Tuesday, July 24, 2000 Day 10
We didn't have a wake up call today. It was good to sleep a little later. We went to breakfast at 9:30 and then we went walking basically the same route we did for Rome By Night. We bought Scopa cards and we stopped by some small shops. Rome has 13 miles of Roman walls. They are 1007 years old. We saw the Panthenon.
We also saw the Trevi Fountain during the day.
We walked to the Church of the Immaculate Conception. We had to wait until 3:00 for it to open so Maureen and I left Kathy and Stephanie here while we walked to the train station so she could get here tickets validated because she did not need them. She was able to get on the flight with us instead of flying into Rome and then taking the train to Lugano. On the way we took pictures of:
PIAZZA BARBERINI: Fontana del Tritone
It was thought to be one of the most beautiful Roman fountains, it was built in travertine by Gian Lorenzo Bernini in 1643. Between the dophins' tails which support the shell on which the Triton crouches, Bernini placed two coats of arms of the Barberini family. The Triton which blows in the shell pushes out a jet of water, which, falling on the valves which direct it into the basin below, creates an incredibly choreographic effect. It was restored both in 1932 and 1990.
The next picture shows the Fontana delle Naiadi in the PIAZZA DELLA REPUBBLICA. This is the most beautiful of all the modern Roman fountains. Built in 1888 following the designs of Alexandro Guerrieri who placed four chalk lions around the large circular basin. These were then replaced in 1901 by four bronze groups by the sculptor Mario Rutelli which represented the Lake Nymph with the swan, the River Nymph riding a river monster, the Ocean Nymph, known as "Oceana", on a wild horse which symbolizes the breakers, and the Underwater Nymph, lying on the back of a dragon. In the center is the "Glauco" group, carved by the same Rutelli and added in 1912 substituting another sculpture, and representing the dominion of man over the forces of nature. It was moved to the gardens in Piazza Vittorio Emanuele because it did not please its purchasers.
Here are some of the other sites:
It's a monument entitled to Vittorio Emanuele II of Savoia, first king of Italy. The project started with G. Sacconi in 1885 and was completed in 1935. The "Altare della Patria" (the central part of the monument) opened in 1925. There was buried the Unknown Warrior, symbol of all people dead during First World War. The style of Vittoriano follows Greeks and Latin criteria. This is also known as "The Wedding Cake".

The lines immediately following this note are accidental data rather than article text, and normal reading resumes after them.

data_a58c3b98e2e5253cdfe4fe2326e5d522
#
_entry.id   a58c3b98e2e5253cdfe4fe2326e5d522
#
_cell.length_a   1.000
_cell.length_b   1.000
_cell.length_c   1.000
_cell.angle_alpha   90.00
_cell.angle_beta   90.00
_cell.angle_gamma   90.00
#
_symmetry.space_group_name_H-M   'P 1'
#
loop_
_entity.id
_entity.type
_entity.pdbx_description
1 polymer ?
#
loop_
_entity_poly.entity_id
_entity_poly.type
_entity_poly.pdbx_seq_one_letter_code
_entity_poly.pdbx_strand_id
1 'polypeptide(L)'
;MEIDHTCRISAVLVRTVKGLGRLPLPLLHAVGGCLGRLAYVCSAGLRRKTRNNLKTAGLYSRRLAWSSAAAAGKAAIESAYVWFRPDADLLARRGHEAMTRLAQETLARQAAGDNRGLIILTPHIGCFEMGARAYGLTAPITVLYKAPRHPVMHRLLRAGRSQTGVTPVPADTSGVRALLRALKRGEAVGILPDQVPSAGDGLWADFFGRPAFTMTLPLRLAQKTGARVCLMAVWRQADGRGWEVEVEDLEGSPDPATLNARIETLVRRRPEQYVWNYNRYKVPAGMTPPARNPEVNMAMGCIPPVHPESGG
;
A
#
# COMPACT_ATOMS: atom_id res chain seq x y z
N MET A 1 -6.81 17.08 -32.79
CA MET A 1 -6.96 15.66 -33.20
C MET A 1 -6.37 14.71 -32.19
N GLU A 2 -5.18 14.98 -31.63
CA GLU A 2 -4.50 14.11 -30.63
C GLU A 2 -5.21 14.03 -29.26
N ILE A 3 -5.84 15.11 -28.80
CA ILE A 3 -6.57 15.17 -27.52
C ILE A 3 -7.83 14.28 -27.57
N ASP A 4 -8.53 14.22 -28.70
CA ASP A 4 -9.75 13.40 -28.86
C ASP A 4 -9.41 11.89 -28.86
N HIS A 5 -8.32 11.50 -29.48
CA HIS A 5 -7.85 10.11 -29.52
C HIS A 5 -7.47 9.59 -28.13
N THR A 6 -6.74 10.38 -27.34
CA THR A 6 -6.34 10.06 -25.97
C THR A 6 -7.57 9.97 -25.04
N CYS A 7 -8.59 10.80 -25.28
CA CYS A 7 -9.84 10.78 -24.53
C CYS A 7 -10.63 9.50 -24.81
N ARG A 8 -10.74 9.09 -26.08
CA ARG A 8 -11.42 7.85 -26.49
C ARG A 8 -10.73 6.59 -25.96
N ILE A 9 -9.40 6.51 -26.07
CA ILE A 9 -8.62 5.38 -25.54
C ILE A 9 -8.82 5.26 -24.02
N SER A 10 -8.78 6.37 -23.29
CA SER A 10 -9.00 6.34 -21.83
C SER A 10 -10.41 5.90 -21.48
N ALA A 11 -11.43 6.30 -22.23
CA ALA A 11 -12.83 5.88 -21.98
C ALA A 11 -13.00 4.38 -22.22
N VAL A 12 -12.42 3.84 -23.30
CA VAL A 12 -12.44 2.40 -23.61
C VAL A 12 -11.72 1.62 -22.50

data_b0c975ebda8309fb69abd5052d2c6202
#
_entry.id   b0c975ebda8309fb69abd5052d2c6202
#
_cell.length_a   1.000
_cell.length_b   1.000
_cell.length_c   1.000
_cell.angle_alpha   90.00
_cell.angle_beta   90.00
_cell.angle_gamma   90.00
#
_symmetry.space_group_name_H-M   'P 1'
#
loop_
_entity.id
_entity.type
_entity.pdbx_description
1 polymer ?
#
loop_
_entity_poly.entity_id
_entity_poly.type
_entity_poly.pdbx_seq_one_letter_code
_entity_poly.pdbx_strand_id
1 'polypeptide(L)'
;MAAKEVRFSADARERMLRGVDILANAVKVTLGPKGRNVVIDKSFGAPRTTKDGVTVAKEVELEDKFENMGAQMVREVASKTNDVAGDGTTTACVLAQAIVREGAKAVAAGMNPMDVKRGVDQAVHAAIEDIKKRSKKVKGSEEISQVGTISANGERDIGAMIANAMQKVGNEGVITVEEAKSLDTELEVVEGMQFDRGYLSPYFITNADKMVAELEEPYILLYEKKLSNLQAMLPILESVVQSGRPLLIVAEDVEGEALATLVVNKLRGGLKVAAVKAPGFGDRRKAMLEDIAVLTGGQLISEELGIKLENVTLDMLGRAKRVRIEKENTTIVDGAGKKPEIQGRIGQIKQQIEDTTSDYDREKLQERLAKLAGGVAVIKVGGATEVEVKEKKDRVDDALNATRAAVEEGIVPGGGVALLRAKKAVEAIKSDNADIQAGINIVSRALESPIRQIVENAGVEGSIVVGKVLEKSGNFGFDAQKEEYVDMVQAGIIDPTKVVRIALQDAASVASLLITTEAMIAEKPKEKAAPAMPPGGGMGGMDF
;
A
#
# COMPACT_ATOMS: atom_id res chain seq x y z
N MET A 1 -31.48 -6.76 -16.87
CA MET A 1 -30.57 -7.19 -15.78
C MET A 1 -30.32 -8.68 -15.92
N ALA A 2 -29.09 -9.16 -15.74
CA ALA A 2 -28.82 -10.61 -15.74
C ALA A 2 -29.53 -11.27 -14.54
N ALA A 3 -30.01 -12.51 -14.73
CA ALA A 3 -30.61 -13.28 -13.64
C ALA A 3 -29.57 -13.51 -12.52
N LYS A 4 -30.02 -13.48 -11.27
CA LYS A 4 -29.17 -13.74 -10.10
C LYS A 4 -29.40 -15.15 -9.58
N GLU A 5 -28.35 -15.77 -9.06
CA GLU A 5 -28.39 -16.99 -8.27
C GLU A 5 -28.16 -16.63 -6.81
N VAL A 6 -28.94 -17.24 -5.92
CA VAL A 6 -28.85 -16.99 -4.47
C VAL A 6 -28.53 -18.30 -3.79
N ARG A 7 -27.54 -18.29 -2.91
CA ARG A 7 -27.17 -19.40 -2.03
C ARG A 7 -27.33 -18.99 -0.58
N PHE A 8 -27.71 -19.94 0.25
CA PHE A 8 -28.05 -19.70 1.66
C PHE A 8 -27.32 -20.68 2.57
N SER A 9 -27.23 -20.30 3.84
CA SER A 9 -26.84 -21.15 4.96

This is Zeus. Zeus is the ruler of the Olympian gods. He is also known as Jupiter and Jove (both Roman). His attributes in iconography include the lightning bolt, the eagle, and the sceptre :
On the way to the station we saw Via Amendola (my family name). I don't know if he is any relation.
This was the train station we walked to: I couldn't find a good picture of this.
This is the principal railway station of Rome, as well as the cross roads of all public transportation in Rome. The railway platform has been in use since 1864, but the current building which houses it was inaugurated in the Holy Year of 1950. The architecture is characterized by the extremely long, modernist facade in travertine stone, and by the gravity-defying double curve of the roof.
We went back to the church to pick up Kathy and Stephanie. By that time, the museum was open so we went inside. Fran and Bob sent an article about it. Here is a summation. In this church are the remains of 4,000 Capuchin monks. Their bones-fingers, vertebrae, skulls, shoulder blades, etc. are used to decorate five rooms linked by a 20 foot corridor. Their bodies are not intact. The Capuchins begain work on their cemetery in the late 1700s and finished it about 100 years later. Their purpose was to create an artistic impression of "our sister bodily death" . Their are lamps made of jaws, rosettes made of shoulder blades and a clock crafted from vertebrae, fingers and foot bones. The crypt of the skulls ir row on top of row of skulls. In the last room, the crypt of the three skeletons, a plaque on the floor begs respect for the dearly departed: "What you are now, we used to be. What we are now, you will be". Creepy isn't it?
We walked a little afterward trying to find the famous gelotti place to no avail. So we hopped in a cab and returned to the hotel to get ready for supper. Today we ate at La Maddalena. We were entertained by a little troupe of players bidding farewell to the people in our group who would be leaving us tomorrow to return home.
We returned to the hotel and I went back to the room. There was a message light on. Aunt Theresa and Andrew had called. I called them back. It was good to hear their voices. I returned back downstairs. Everyone was in the bar. Stephanie bought me a Limoncello. It was delicious. Everyone sang "Happy Birthday".